Birds' eggs exhibit a small amount of interspecific diversity in terms of their colors and patterning but considerable variation occurs at the intraspecific level. Here, we examined the contributions of habitat geology, first egg dates, clutch sizes and year in determining intraspecific variation in the intensity of speckling patterns on the eggs of Blue Tits Cyanistes caeruleus and Great Tits Parus major breeding in deciduous woodlands with underlying calcium-rich limestone and calcium-poor gritstone rock types in northwest England. Eggshell speckling patterns varied significantly in relation to habitat geology, with both species laying more heavily speckled eggs in woodlands with gritstone rock types than in woodlands with limestone rock types, even though the weights of laying females and the availability of aerial invertebrates never differed between the two habitat geology types. Meanwhile, there was no variation in eggshell speckling patterns in both species in relation to first egg dates, clutch sizes or year. The eggs of both species were probably more speckled in the calcium-poor gritstone woodland because laying females were compensating for reduced eggshell strength in those woodland areas where there was low calcium availability by depositing more protoporphyrin-based pigments, that constitute the darker speckles and form at locations on the egg where the shell is thinnest, than conspecifics laying eggs in the calcium-rich limestone woodland. We thus conclude that micro-geographic heterogeneity in habitat geology types significantly influence the eggshell patterning of birds' eggs and more broadly our study confirms that environmental factors strongly influence intraspecific variation in avian eggshell patterning.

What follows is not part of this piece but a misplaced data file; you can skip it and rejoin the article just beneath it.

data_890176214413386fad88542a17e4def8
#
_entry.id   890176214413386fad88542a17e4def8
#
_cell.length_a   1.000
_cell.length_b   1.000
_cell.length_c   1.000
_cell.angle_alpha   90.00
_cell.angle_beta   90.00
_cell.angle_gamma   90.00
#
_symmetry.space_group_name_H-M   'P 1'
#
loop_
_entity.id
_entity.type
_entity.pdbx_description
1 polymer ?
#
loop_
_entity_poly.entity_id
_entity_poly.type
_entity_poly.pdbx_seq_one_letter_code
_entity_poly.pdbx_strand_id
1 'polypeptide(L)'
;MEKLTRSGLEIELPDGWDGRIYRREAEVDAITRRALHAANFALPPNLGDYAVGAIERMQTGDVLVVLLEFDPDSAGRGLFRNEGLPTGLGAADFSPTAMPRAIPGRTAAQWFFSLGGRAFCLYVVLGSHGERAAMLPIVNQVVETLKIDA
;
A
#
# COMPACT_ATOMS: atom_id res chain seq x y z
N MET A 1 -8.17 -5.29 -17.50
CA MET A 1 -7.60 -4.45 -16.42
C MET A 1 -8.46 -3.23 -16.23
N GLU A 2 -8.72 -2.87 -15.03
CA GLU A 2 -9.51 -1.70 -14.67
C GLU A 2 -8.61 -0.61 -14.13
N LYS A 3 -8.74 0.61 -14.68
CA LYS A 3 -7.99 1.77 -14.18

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Vol. 52 • No. 1